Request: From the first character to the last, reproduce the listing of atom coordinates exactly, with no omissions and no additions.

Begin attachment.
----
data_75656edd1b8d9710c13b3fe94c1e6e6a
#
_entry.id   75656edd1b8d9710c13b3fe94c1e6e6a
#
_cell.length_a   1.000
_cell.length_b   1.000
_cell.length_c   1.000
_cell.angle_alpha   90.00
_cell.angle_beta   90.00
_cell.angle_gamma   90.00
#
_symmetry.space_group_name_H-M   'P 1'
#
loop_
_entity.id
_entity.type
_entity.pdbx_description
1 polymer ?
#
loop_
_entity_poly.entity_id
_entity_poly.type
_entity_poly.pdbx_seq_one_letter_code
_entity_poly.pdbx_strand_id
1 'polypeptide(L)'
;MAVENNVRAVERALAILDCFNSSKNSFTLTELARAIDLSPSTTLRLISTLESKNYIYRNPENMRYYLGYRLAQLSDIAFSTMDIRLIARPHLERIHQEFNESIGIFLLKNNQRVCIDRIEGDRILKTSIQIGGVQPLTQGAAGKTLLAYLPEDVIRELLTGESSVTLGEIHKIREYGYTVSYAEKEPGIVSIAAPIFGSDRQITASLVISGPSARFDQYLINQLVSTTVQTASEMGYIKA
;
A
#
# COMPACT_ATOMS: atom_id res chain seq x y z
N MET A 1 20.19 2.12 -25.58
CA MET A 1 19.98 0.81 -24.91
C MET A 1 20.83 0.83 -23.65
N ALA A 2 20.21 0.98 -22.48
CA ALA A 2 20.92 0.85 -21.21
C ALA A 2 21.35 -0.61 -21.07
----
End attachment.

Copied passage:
data_75656edd1b8d9710c13b3fe94c1e6e6a
#
_entry.id   75656edd1b8d9710c13b3fe94c1e6e6a
#
_cell.length_a   1.000
_cell.length_b   1.000
_cell.length_c   1.000
_cell.angle_alpha   90.00
_cell.angle_beta   90.00
_cell.angle_gamma   90.00
#
_symmetry.space_group_name_H-M   'P 1'
#
loop_
_entity.id
_entity.type
_entity.pdbx_description
1 polymer ?
#
loop_
_entity_poly.entity_id
_entity_poly.type
_entity_poly.pdbx_seq_one_letter_code
_entity_poly.pdbx_strand_id
1 'polypeptide(L)'
;MAVENNVRAVERALAILDCFNSSKNSFTLTELARAIDLSPSTTLRLISTLESKNYIYRNPENMRYYLGYRLAQLSDIAFSTMDIRLIARPHLERIHQEFNESIGIFLLKNNQRVCIDRIEGDRILKTSIQIGGVQPLTQGAAGKTLLAYLPEDVIRELLTGESSVTLGEIHKIREYGYTVSYAEKEPGIVSIAAPIFGSDRQITASLVISGPSARFDQYLINQLVSTTVQTASEMGYIKA
;
A
#
# COMPACT_ATOMS: atom_id res chain seq x y z
N MET A 1 20.19 2.12 -25.58
CA MET A 1 19.98 0.81 -24.91
C MET A 1 20.83 0.83 -23.65
N ALA A 2 20.21 0.98 -22.48
CA ALA A 2 20.92 0.85 -21.21
C ALA A 2 21.35 -0.61 -21.07